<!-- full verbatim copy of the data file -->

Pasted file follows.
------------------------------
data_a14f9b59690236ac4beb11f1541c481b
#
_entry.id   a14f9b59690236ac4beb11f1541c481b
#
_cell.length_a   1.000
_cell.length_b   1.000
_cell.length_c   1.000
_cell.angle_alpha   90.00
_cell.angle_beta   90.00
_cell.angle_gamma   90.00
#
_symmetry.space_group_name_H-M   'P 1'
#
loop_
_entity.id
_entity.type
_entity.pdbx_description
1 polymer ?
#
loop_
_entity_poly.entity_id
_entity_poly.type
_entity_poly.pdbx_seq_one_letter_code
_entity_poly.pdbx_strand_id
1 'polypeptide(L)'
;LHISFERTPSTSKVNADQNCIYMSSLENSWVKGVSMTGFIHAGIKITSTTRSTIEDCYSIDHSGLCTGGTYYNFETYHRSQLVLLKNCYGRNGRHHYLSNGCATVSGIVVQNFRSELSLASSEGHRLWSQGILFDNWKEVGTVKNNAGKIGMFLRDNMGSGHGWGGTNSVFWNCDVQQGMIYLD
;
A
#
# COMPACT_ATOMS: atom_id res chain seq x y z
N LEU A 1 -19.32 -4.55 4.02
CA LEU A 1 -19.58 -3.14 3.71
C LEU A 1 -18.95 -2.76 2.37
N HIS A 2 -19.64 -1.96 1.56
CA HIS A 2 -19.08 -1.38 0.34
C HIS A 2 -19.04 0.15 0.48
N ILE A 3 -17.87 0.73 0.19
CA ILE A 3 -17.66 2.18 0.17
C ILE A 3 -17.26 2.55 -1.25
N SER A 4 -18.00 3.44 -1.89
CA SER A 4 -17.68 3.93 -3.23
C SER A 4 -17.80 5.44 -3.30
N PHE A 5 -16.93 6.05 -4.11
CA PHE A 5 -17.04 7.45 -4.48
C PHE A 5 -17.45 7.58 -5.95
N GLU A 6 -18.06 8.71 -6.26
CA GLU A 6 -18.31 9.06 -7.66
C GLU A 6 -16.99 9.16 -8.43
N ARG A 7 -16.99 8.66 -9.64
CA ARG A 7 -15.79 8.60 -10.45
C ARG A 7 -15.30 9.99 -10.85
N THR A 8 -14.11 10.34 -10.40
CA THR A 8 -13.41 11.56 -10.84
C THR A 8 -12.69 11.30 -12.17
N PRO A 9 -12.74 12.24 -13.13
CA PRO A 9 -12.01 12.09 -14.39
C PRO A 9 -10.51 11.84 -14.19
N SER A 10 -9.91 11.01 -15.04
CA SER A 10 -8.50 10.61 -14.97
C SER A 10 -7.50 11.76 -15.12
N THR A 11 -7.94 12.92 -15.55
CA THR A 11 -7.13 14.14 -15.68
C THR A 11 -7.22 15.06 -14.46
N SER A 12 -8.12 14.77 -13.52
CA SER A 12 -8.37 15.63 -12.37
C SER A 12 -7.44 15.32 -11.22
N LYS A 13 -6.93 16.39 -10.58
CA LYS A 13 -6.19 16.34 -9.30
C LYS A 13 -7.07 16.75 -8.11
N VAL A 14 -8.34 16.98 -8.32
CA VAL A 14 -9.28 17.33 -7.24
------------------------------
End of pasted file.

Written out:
data_a14f9b59690236ac4beb11f1541c481b
#
_entry.id   a14f9b59690236ac4beb11f1541c481b
#
_cell.length_a   1.000
_cell.length_b   1.000
_cell.length_c   1.000
_cell.angle_alpha   90.00
_cell.angle_beta   90.00
_cell.angle_gamma   90.00
#
_symmetry.space_group_name_H-M   'P 1'
#
loop_
_entity.id
_entity.type
_entity.pdbx_description
1 polymer ?
#
loop_
_entity_poly.entity_id
_entity_poly.type
_entity_poly.pdbx_seq_one_letter_code
_entity_poly.pdbx_strand_id
1 'polypeptide(L)'
;LHISFERTPSTSKVNADQNCIYMSSLENSWVKGVSMTGFIHAGIKITSTTRSTIEDCYSIDHSGLCTGGTYYNFETYHRSQLVLLKNCYGRNGRHHYLSNGCATVSGIVVQNFRSELSLASSEGHRLWSQGILFDNWKEVGTVKNNAGKIGMFLRDNMGSGHGWGGTNSVFWNCDVQQGMIYLD
;
A
#
# COMPACT_ATOMS: atom_id res chain seq x y z
N LEU A 1 -19.32 -4.55 4.02
CA LEU A 1 -19.58 -3.14 3.71
C LEU A 1 -18.95 -2.76 2.37
N HIS A 2 -19.64 -1.96 1.56
CA HIS A 2 -19.08 -1.38 0.34
C HIS A 2 -19.04 0.15 0.48
N ILE A 3 -17.87 0.73 0.19
CA ILE A 3 -17.66 2.18 0.17
C ILE A 3 -17.26 2.55 -1.25
N SER A 4 -18.00 3.44 -1.89
CA SER A 4 -17.68 3.93 -3.23
C SER A 4 -17.80 5.44 -3.30
N PHE A 5 -16.93 6.05 -4.11
CA PHE A 5 -17.04 7.45 -4.48
C PHE A 5 -17.45 7.58 -5.95
N GLU A 6 -18.06 8.71 -6.26
CA GLU A 6 -18.31 9.06 -7.66
C GLU A 6 -16.99 9.16 -8.43
N ARG A 7 -16.99 8.66 -9.64
CA ARG A 7 -15.79 8.60 -10.45
C ARG A 7 -15.30 9.99 -10.85
N THR A 8 -14.11 10.34 -10.40
CA THR A 8 -13.41 11.56 -10.84
C THR A 8 -12.69 11.30 -12.17
N PRO A 9 -12.74 12.24 -13.13
CA PRO A 9 -12.01 12.09 -14.39
C PRO A 9 -10.51 11.84 -14.19
N SER A 10 -9.91 11.01 -15.04
CA SER A 10 -8.50 10.61 -14.97
C SER A 10 -7.50 11.76 -15.12
N THR A 11 -7.94 12.92 -15.55
CA THR A 11 -7.13 14.14 -15.68
C THR A 11 -7.22 15.06 -14.46
N SER A 12 -8.12 14.77 -13.52
CA SER A 12 -8.37 15.63 -12.37
C SER A 12 -7.44 15.32 -11.22
N LYS A 13 -6.93 16.39 -10.58
CA LYS A 13 -6.19 16.34 -9.30
C LYS A 13 -7.07 16.75 -8.11
N VAL A 14 -8.34 16.98 -8.32
CA VAL A 14 -9.28 17.33 -7.24